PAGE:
Windows on Linux

For many users considering switching to Linux the biggest hurdle is a question of whether they can find a suitable replacement for their favourite Windows applications. While sites like LinuxAppFinder list hundreds of open source application alternatives it’s not always as straight forward as that. Many users are bound, for one or other reason, to using a particular application, be it because there is no way to convert existing data or because company policy demands they use a particular application. Fortunately there are a number of ways to run a good deal of Windows applications on Linux.


Wine stands for “Wine is Not an Emulator” and is one of the most common methods of running Windows applications on Linux. Wine is available in most popular Linux distributions and as its name says, it is not actually a Windows emulator but is able to run Windows applications. Unlike virtualisation software Wine doesn’t require that an existing copy of Windows is running to be able to run applications. Wine is basically a loader than executes a binary and a library that executes Windows API calls in a way that Unix and Linux can understand. Wine is very capable today and can run a wide range of Windows applications including Office, Photoshop and just about all current games. The Wine site maintains an extensive database of applications that can be run on Linux with instructions of how to set them up.


Although Wine runs many popular Windows-based games, if you’re serious about gaming then it’s worth looking at Cedega, otherwise known as Transgaming.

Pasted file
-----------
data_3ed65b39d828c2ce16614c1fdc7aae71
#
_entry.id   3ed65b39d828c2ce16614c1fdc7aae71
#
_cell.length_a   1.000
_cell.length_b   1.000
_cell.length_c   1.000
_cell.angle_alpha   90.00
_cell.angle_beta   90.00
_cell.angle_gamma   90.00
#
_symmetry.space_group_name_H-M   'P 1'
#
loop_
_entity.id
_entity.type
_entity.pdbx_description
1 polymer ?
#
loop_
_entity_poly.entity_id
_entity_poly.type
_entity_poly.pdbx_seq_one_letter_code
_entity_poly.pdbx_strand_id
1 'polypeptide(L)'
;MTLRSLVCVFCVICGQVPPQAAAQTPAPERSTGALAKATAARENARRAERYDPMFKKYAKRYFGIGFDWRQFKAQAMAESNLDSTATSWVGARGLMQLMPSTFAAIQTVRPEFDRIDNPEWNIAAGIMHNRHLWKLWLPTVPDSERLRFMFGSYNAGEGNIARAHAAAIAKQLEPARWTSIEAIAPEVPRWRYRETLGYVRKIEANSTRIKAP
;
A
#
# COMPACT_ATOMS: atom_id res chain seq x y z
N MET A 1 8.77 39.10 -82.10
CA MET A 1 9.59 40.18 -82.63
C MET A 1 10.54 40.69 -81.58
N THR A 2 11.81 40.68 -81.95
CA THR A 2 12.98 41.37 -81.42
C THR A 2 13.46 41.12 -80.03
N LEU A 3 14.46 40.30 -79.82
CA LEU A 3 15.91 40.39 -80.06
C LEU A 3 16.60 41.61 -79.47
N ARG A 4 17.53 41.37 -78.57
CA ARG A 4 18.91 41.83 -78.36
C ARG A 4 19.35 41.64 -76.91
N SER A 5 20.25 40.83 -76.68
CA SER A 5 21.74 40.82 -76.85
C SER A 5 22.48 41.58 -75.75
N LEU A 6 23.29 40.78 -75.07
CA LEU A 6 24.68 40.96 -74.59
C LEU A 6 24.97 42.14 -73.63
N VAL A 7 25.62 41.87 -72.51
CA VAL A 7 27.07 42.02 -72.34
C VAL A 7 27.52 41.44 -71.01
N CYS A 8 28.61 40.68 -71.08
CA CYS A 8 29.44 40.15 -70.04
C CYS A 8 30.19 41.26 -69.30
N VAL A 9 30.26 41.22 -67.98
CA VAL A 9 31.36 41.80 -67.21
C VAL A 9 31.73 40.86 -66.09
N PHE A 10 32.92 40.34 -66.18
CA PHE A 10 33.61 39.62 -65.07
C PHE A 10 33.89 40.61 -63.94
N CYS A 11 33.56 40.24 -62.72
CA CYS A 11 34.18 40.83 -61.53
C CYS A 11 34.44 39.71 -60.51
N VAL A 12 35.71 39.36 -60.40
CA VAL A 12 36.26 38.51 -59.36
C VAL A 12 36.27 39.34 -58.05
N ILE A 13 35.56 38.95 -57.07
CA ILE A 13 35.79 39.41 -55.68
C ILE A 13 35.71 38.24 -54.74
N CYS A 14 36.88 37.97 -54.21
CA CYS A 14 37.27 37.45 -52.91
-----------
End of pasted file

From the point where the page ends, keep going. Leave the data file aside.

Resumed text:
Cedega is a commercial version of Wine (originally called WineX) with a strong focus on gaming. It is a subscription service and provides a frontend to Wine with additional scripts to get games up and running quickly.
Originally Cedega offered one of the best ways to run games on Linux but of late Wine has made such progress that Cedega’s value is diminishing.
Nevertheless, for certain specific situations Cedaga could be the answer.


Formerly known as CrossOver Office, CrossOver is a collection of four commercial applications that allow Windows applications to run on Linux, Mac OS X and Solaris. The four are CrossOver Mac, CrossOver Linux, CrossOver Games Mac, and CrossOver Games Linux. The Linux standard version costs $39 (R288) and the professional version $69, which is not too hefty a price tag for something that can run applications such as Microsoft Office, Project, Dreamweaver, Photoshop, Quicken as well as many other applications. The CrossOver Mac, Linux and Games editions are designed for desktop use while the CrossOver Server edition allows Windows applications to run in thin client environments.


Unlike the commercial applications above PlayOnLinux is entirely free. Also based on Wine it is designed to do much the same as Cedega and Crossover.
PlayOnLinux is freely downloadable and is committed to being free for the foreseeable future. PlayOnLinux is popular but lacks a little of the polish of the commercial products and the richness of Wine.


If you’re looking to run more than just a couple of Windows applications on Linux then a full virtualised environment is worth considering. There are many great pieces of virtualisation software available ranging from the very pricey to completely free. Depending on your specific needs you may need to use something like VMWare but for most desktop users Virtual Box will do the trick. Virtual Box, now owned by Oracle, is a free virtualisation environment that allows users to run a full version of Windows on top of Linux. The downside is that users do need a legitimate copy of Windows to install on Virtual Box. But the upside is that pretty much anything a Windows machine can do can be replicated faithfully on Virtual Box. The integration between the Linux desktop and Virtual Box is very smooth so it allows the virtual OS to be run full screen, with access to all plugged in hardware and USB ports. And with Virtual Box running users don’t have to worry about complex configuration, they simply install applications from discs or the Internet.

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Windows on Linux